The cardinal principle of Judaism Essay

Published: 2020-04-22 08:25:56
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Category: Judaism

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Judaism religion really interests me because it is totally different to my religion which is Christianity. Judaism has no catechism or dogmas that must be accepted but does have certain ideas that are basic in the faith. The cardinal principle of Judaism is the affirmation, or prayer: Hear, O Israel, the Lord our God, the Lord is One (Deuteronomy 6:4). It is called the Shema from its first word, meaning hear! This belief in and worship of the one and only God is monotheism. Another basic idea is that the Jews are a people chosen by God to be the bearers and teachers of monotheism.

God chose Israel to be a priest-people to all nations. The special is called the Covenant, or agreement. The concept of the chosen people does not mean a favored people, but rather a people charged with a responsibility to all mankind. It means that Jews must keep themselves distinct as a priest-people until all Gods children have entered the kingdom of God. The Torah, or law, is the commandment of God to His chosen people. The Torah originally referred to the Ten Commandments, and later to the Pentateuch, or five books of Moses.

Ina broad sense, Torah now includes all the Hebrew Bible (Old Testament) and the whole of the sacred tradition from Biblical times to the present. In this sense, the Torah includes the Talmud, which interprets biblical commandments and deals also with many fields of knowledge. Furthermore, the Law has 613 mitzvot, or commandments, to guide the Jew through every moment of his life. Every male is circumcised on the eighth day of his life. By tradition, when a boy reaches 13 he participates in a ceremony through which he becomes bar mitzvah. It then is his duty to take on the religious responsibilities of an adult Jew.

In some congregations, there is a similar ceremony, bat mitzvah, for girls. Various prayers are to be recited in the morning, afternoon, and evening”at home or in a synagogue or temple. The holy day of the week is the Sabbath, which begins at sundown on Friday and ends at sundown on Saturday. (All other Jewish holidays also begin at sundown). Orthodox, Conservative, and some Reform Jews observe strict dietary laws. Foods that are permitted to be eaten are said to be kosher. In addition, the spiritual leader of a congregation is the rabbi, who decides questions of Jewish law and ritual.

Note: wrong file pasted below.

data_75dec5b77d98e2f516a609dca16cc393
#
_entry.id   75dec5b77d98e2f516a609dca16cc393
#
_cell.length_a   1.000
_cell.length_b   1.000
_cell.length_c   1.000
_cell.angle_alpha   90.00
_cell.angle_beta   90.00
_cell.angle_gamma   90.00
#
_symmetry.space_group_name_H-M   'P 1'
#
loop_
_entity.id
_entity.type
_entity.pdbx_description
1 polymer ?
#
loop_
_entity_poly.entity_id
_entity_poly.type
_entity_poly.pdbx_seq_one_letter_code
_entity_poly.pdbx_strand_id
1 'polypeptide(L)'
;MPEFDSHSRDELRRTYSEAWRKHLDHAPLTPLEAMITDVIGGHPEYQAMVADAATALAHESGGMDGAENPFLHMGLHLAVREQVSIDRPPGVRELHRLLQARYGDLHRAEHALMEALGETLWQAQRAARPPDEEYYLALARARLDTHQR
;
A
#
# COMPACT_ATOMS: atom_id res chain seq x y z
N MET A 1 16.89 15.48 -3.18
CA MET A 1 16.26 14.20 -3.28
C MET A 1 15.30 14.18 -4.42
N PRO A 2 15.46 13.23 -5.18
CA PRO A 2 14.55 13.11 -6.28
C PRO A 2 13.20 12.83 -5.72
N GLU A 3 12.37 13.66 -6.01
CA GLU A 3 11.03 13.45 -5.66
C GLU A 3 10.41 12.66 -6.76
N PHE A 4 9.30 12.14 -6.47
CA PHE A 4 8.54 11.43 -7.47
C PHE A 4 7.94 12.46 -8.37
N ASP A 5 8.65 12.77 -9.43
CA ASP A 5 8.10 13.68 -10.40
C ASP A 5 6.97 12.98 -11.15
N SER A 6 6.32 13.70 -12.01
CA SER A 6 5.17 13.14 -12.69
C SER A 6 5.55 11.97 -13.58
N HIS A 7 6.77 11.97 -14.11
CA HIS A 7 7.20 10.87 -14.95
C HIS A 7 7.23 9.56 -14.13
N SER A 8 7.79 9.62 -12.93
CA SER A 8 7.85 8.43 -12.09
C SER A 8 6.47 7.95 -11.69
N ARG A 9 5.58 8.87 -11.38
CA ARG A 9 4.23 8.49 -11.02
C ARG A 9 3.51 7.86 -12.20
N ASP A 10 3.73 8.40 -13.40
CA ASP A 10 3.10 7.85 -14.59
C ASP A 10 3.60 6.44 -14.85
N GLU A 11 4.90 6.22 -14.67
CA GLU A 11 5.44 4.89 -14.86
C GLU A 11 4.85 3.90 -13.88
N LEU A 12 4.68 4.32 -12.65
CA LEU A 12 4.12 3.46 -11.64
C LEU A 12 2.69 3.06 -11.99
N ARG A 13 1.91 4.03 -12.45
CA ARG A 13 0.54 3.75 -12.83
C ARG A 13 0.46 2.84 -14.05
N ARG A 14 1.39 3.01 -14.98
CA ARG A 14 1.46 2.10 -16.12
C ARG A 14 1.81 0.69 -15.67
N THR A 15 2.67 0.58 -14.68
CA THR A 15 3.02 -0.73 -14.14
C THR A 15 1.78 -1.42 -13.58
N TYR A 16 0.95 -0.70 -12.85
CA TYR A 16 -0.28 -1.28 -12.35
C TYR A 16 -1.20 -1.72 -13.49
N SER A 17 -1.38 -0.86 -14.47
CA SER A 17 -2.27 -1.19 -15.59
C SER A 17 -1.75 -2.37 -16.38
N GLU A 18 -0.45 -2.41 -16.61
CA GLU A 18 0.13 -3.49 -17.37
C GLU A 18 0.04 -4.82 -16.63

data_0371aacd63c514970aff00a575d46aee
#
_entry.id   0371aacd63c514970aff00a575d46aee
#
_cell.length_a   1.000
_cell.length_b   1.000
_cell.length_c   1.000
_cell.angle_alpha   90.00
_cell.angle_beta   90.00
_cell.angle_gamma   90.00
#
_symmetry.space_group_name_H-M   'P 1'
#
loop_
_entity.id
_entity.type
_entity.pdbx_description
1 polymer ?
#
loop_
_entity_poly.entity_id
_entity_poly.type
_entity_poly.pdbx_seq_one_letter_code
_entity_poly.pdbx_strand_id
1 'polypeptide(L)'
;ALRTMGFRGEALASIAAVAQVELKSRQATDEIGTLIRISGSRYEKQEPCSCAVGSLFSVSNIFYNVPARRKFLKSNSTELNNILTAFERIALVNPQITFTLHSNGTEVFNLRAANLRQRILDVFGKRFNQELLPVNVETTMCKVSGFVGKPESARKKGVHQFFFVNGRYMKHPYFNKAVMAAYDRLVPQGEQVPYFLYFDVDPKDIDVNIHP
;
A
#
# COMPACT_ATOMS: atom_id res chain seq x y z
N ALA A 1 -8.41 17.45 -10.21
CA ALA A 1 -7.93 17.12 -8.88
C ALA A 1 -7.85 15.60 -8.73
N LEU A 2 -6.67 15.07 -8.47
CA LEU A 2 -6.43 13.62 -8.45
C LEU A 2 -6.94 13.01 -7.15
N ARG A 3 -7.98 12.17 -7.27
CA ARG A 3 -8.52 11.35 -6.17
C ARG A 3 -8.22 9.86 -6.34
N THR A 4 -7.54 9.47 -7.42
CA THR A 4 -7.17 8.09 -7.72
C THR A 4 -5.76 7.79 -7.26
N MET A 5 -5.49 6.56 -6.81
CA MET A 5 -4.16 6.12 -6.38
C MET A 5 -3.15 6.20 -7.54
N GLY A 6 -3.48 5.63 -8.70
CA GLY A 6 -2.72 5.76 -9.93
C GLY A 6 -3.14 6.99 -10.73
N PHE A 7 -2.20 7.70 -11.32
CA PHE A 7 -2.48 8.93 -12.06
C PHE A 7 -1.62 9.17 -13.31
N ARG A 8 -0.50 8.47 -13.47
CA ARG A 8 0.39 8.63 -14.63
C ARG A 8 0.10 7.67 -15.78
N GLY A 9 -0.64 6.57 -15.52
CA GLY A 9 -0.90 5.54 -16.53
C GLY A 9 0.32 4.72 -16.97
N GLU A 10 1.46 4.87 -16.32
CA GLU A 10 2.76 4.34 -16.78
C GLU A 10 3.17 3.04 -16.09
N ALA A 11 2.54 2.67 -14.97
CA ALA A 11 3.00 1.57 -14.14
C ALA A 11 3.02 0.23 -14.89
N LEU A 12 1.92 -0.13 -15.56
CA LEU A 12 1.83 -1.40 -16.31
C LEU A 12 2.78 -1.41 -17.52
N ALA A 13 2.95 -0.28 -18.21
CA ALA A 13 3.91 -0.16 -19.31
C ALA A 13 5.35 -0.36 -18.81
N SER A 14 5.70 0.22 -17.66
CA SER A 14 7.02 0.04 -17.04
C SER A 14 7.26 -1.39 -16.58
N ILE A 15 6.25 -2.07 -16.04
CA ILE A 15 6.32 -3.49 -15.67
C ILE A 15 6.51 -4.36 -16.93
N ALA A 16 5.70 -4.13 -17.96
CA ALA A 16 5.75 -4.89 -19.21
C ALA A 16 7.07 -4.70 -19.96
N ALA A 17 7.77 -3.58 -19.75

A hazzan (cantor) chants the service. Each congregation is independent, but is usually affiliated with a national organization representing one of the branches of Judaism. III. Conclusion Judaism is the United States has four branches: Orthodox, Reform, Conservative, and Reconstructionist. The total membership of the four branches is lower than the estimated total number of Jews in the United States, because many Jews are not outside the United States and Canada are Orthodox. Orthodox Jews advocate strict observance of traditional rituals and customs.

Hasidic Jews form a small, extremely orthodox, mystical group. Many orthodox synagogues are members of the Union of Orthodox Jewish Congregations of America. Reform Jews have abandoned many rituals and customs that they consider unsuited to modern life. They stress the prophetic ideas of the Bible rather than the Law, and emphasize the mission of the Jews to spread godliness throughout the world. The reform movement began early in the 19th century in Germany and is now centered mainly in the United States. The Union of American Hebrew Congregations is an association of reform congregations.

Conservative Jews hold a middle ground between the orthodox and the reform. In the United States, this movement began during the 1890s. The United Synagogue of America is the national organization of Conservative congregations. Reconstructionist Jews observe many of the traditional rituals and customs, but reject supernaturalism and divine revelation. Reconstructionist Judaism was founded by Mordecai Kaplan in the 1920s as a movement within the Conservative branch. With the establishment of Reconstructionist Rabbinical College in 1968, it emerged as a separate branch of Judaism.

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